Neil: So, I’m here with Mike Mullins we haven’t seen each other in many years probably 10 or 15 at least
for more than here and there and a (Strumming the guitar), we just gonna sort go over…for more when
I was 12 or 13 years old we’re just gonna reminisce and I just grab his guitar coz it’s really cool, tell me
about this thing man.
Mike: This guitar is a Martin D18 it’s a 1943 and it’s a undergoing a few changes but I had this guitar it’s
been my primary guitar since 1976 back then it was affordable. Now this guitar is kind of skyrocketed
and become very collectable at that time it was just kind of bitter guitar that was lying around the music
store and the Gryphon Stringed Instrument and it’s fantastic sounding guitar. But I’ve played it I had
other instrument over the years but this is the one I kept the longest I mean 34 years starting next years
so its probably never part of it.
Neil: I know!
Mike: Its not that I could probably afford another one
Mike: You know it’s been a lot of the recording I’ve done and something I put it away and play another
guitars but I always end up you know going back to this one its just kind of my stand by.
Mike: And a…
Neil: The tone its just amazing…
(Strumming the guitar)
Mike: Yeah pretty happy with this guy…
Neil: Yeah, you know I mean they can’t really build guitars get the new guitar that was sound like this
coz I was 60 years old.
Mike: Well the way guitars are built now, the wood is not dried out at his age and generally they used
hide glue and some of the upper end Martin’s now their using hide glue trying to construct then fatefully
like they did in the 1930s and…
Neil: So, what was the advantage to that to hide glue?
Mike: I’m not…
Neil: Or something they were using back then…
Mike: That’s what we’re using back then and the later glue is apparently from what I’ve heard puris coz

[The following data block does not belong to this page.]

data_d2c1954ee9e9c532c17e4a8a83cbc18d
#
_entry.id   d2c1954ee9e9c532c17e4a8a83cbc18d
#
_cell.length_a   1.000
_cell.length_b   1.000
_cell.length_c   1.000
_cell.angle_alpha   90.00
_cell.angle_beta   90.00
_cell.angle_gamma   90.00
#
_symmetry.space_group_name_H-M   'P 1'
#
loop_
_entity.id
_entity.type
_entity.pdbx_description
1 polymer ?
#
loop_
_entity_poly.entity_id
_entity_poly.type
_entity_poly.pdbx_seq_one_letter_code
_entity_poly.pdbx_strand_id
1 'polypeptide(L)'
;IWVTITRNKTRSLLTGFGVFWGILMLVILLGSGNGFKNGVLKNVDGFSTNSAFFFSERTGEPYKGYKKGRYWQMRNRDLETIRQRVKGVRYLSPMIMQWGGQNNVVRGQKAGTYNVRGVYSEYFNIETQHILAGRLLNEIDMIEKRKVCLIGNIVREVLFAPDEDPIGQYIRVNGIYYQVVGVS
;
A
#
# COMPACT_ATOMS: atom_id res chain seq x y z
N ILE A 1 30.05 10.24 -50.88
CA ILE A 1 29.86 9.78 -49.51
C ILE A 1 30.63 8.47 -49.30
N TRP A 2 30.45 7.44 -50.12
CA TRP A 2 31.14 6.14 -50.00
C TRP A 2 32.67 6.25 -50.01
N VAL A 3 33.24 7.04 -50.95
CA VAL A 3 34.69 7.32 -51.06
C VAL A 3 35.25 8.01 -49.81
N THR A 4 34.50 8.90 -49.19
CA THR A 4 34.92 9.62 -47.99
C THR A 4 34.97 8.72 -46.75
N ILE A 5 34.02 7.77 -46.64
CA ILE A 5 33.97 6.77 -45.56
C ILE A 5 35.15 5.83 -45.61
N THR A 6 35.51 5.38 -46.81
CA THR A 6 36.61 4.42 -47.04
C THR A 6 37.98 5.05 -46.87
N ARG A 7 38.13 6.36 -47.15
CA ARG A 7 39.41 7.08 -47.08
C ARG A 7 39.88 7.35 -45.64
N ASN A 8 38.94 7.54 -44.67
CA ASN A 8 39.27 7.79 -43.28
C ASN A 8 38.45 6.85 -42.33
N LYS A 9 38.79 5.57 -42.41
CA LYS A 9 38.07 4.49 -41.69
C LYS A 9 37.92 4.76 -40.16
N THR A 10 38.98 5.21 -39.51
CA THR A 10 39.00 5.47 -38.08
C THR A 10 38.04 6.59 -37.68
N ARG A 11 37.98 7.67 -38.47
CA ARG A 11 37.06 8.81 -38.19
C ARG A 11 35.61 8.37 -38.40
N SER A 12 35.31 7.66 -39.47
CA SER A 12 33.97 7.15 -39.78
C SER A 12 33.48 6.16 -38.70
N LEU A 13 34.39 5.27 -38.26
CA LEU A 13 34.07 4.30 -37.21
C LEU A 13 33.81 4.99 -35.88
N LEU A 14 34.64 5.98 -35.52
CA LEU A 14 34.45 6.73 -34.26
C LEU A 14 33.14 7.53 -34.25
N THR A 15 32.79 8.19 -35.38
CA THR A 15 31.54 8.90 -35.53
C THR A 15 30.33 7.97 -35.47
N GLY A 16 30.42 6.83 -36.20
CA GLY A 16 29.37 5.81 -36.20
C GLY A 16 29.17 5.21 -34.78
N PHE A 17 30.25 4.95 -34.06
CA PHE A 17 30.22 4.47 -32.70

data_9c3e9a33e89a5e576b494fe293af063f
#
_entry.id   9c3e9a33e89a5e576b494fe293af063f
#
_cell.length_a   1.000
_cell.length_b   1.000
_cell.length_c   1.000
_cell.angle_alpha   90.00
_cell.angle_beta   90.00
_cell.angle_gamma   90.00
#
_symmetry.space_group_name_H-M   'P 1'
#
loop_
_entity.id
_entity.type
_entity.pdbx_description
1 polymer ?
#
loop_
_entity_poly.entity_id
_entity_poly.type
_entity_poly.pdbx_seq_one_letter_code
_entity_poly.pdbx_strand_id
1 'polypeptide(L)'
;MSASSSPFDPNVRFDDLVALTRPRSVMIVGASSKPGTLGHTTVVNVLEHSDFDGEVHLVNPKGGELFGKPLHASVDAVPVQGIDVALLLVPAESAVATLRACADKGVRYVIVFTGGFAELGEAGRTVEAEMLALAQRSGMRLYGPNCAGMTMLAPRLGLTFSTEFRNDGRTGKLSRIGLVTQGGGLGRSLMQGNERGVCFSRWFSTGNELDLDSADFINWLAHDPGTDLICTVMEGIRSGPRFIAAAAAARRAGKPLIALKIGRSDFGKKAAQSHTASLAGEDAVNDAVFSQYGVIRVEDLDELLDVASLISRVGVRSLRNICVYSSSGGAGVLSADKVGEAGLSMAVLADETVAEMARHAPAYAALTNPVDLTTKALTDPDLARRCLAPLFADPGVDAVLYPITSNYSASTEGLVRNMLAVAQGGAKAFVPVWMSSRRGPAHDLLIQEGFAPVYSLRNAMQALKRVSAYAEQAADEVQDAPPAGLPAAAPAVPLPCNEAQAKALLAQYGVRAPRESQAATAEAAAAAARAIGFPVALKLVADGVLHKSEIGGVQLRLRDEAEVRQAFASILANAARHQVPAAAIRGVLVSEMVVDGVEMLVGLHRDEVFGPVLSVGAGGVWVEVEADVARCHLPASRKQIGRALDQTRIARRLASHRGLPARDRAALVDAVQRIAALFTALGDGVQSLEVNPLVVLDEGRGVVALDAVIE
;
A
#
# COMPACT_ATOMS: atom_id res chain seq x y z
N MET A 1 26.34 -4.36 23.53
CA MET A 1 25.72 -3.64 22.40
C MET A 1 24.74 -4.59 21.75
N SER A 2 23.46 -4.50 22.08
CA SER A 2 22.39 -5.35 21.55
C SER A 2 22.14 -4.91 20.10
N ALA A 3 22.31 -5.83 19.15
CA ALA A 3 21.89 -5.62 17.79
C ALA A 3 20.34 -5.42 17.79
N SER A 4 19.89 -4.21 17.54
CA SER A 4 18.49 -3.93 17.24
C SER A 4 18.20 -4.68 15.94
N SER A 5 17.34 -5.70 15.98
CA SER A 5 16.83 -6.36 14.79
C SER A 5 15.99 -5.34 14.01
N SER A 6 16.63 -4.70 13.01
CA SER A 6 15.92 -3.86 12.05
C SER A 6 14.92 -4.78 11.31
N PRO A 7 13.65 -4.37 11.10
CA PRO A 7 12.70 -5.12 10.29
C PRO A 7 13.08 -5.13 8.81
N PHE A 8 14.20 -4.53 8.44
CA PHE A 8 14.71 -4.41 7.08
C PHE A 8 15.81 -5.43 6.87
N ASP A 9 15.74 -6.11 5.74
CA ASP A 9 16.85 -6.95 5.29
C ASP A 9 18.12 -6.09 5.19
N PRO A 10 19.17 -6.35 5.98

its sort of integrates with the wood a little bit…it’s vibrate a little more freely. It’s just you know anything
that is just a more natural substance rather than a synthetic.
Neil: Yeah, so at some point they’ve changed from that into what was the next..any idea?
Mike: The glues they used now their just more modern chemical composition…
Neil: Oh Okay.
Mike: I’m not sure of the nature of it, I don’t believe that Martin’s used hide glue from the last 30 or 40
years at least but they’re. But this guitars have what they called scalp bracing on the top, they used that
again but Martin abandoned it in 1940s but the ones this guitars have the braces, how do I describe this,
they come to picks when they were in the inside or top, I can’t show,,,
Mike: Instead of being all one pickies…
Mike: They at the stressed ones they kind of form a little P and their thinner well theres much more
free vibration. This guitar is very more constructive surprisingly there’s almost no bulge at the top well
there’s a constant almost 200 lbs tension. I used medium gauge strings,,,this are much light…
Neil: More like the guitar…
Mike: Yes it does I tried lights on this and for what I do they just don’t, they don’t really I have to
compete with the Mandolin, sometimes a Bajo a loud fiddle and even when your amplified using light
strings and they just buzz more…
Mike: You don’t get, you don’t pluck it… (Strumming the guitar)
Neil: Co’z it’s like set up properly for mediums like this, you know you notice its hardr to play.
Mike: Yeah, fairly easy to play you used the lights , extra lights to kind of go out, you know you can’t
Miike: But I don’t really bend strings that much. My experience of bending strings have always I don’t
know how players bend strings and their guitars on easy tune, this guitars isn’t really like get well it off…
Mike: What are you doing?…I’m old
(Strumming the guitar)
Neil: I was trying I think I was playing with my son quite the other night and he might been playing
something like Wish You Were Here quite on Floyd tune, well David Young more plays of course a plain
3rd and can bend that note…a whole step no problem…
Neil: You know.
Neil: And so, but with my mediums you know 17, what is it on their, its like a 26 something on the 3rd
string is that what you do for medium?
Mike: Yeah it’s a 26…
Neil: Yeah It’s a 26, you know bending that at the 4th step at the 4th fret you know…
Neil: The guitar the string you know it probably be break or something.
Neil: Just doesn’t happen.
Mike: But yeah I also have the guitar called the Collings made in Austin Texas
Mike: And that’s a great sounding guitar and its basically kind of a replica of this. This is a D18, D18s are
they generally I a lot of times people think that they’re a smaller guitar than the D28 which is sort of the